A look at the history of web frameworks and my views on where we are heading.
It all started with cgi-bin applications that really did not separate the templating from rest of the logic.
It is little bit difficult to say if the simple scripting based approach was any better than the first cgi-bin applications. I say yes, because there you usually had a little bit more structure. The application was divided between multiple scripts, each one usually handling a specific url. The scripting framework took care of preprosessing the request and splitting for example request variables to suitable data structure.
Examples: Classic ASP, PHP, Perl, Livescript
Developers noticed that mixing logic and markup easily leads to hard-to-understand and -debug code. The obvious solution was to apply the Model View Controller that had been succesfully used with traditional GUIs. Usually this lead to a programming model where we had one controller per page.
This step did not really require new frameworks. Even the simple scripting solutions allowed one to separate the logic from the markup, all though this required some discipline, since both were usually contained in the same script file.
There was (and still is) great deal of controversy regarding the “how much logic can you have on your view” question. Some people say none, many others are more relaxed.
One big problem with the 2G solution was that they usually provided limited support for encapsulating parts of the user interface (for example a widget that needs to be on every page of the application). This problem was attacked with different kind of tiling systems, template level includes (and to some extend with JSP tags). Usually the problem was that these solutions were just on the view-level – they did not extend to the controller or model part.
Examples: Struts, ASP.net MVC, Django and many many others
Next step was to adopt more principles from the traditional GUIs to the web, this time in form of components. 3rd gen frameworks allowed users to create components, each consisting of separate markup and logic and them combining these components to larger components and finally to pages.
These new frameworks made the developers job easier for certain tasks, but they were not a suitable solution to all issues. The fundamental problem of the web development is that web is pretty much stateless. This is not just a drawback – it can also make things like building scalable web sites easy. But for a fancy component oriented web framework the statelessness is a problem – they must manage the state some how. Some decided to put the state to client (ASP.net webforms), others kept it on server. Neither solution made everybody happy, people were afraid on bandwidth use, serverside scalability or security.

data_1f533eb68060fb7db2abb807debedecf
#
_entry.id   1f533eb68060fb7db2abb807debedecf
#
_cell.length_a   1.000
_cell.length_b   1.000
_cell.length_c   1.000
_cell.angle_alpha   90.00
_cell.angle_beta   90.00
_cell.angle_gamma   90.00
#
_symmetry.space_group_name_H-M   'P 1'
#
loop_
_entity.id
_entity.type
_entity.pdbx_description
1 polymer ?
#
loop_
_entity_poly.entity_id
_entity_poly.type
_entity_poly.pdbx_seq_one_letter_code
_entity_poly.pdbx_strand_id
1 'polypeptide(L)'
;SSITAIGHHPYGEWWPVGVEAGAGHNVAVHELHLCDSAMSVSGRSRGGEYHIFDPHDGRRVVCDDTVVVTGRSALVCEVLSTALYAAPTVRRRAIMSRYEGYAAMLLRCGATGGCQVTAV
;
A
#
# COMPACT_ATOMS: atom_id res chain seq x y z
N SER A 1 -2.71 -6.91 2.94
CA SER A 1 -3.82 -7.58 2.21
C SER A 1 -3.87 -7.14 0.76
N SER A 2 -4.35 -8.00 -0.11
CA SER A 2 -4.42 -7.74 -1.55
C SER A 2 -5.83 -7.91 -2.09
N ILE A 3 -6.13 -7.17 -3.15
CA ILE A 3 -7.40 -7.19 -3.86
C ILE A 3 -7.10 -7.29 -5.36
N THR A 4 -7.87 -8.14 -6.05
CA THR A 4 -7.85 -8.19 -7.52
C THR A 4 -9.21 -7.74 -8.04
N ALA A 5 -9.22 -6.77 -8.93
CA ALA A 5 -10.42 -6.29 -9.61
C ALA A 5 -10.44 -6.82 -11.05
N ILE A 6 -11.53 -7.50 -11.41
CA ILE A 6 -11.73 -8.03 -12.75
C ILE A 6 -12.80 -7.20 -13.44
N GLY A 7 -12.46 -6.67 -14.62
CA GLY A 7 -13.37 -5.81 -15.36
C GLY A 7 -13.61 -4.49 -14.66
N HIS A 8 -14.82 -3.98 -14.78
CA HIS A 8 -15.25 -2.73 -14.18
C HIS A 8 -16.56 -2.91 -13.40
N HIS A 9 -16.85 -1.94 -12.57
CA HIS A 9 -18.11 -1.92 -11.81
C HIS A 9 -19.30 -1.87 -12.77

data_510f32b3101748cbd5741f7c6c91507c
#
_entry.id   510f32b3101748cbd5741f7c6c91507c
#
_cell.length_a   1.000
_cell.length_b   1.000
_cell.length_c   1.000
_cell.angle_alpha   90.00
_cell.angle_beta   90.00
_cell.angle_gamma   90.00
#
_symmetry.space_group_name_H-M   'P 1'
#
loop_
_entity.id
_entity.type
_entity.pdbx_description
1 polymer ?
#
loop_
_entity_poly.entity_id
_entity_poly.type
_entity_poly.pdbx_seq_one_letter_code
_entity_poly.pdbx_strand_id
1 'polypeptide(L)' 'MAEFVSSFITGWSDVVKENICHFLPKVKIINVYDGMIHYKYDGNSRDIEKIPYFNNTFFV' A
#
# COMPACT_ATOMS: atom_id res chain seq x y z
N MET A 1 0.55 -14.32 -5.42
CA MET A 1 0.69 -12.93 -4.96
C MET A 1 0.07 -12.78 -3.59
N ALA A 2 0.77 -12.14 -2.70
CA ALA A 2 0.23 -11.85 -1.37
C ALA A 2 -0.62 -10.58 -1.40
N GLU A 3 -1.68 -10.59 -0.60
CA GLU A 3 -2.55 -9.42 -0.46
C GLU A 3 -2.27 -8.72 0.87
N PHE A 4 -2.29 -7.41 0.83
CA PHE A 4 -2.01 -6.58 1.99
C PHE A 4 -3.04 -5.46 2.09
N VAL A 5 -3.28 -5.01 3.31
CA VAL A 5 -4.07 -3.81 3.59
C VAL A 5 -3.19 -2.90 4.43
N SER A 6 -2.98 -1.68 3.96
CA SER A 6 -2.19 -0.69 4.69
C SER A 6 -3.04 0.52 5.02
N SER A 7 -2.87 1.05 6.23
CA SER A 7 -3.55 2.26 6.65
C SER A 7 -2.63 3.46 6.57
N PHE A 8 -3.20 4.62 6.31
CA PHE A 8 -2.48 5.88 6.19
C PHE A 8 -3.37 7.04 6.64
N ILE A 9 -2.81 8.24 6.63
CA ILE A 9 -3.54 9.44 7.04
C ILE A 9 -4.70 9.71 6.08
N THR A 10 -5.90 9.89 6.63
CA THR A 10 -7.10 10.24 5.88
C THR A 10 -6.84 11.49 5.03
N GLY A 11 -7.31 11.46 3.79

Examples: ASP.Net (webforms), Tapestry, Wicket
Bigger is not better
As we have seen with other programming tools, the new generations are not always better that previous ones. Just look at the 4GL programming tools. There are certain cases where they shine, but they did not really take on for the generic application development. Same applies for web development. This is the reason why for example Microsoft is seemingly stepping back by introducing ASP.NET MVC. There are simply use cases that are easier to cover with the 2G approach than with the 3G, component oriented frameworks.
I believe this is the end for web frameworks of traditional style. Frameworks like Wicket, Tapestry and ASP.NET (WebForms) will continue to evolve and get better and better, but the fundamental problems won’t go away.
One of those technologies has done better and I argue that is the basis of the future for the Internet application development. We are already seeing examples of this future when we use products like GMail or Google Docs. The applications abandon the usual model of “click-go-to-server-serve-a-page-wait-click”.
The new way of building applications is completely different than the previous one. Revolution instead of small step in evolution. But at the same time it is nothing new. What we are seeing now is essentially the same thing we were doing on the desktops before this great new web way of doing things took over. Back then people were building so called fat client applications, with the application running on the desktop taking care of mainly user interface related tasks and the server application taking care of business logic and database access (some people also experimented with skipping the server part and going directly to database from client, but this did not prove to be a good idea, so I suggest we skip this part of evolution this time).
The tree layers in this “new” model are the same as before (I will take a closer look at these later):
- Most, if not all, application servers and scripting solutions used with the 2G or 3G web application development will be usable. Instead of serving HTML pages they are going to serve XML or JSON via HTTP and pushing information via Web Sockets. The servers are likely to be as staless as possible, to make things like scaling and clustering easy.
- Since the database is hidden behind the server layer, there is no need to make new inventions here.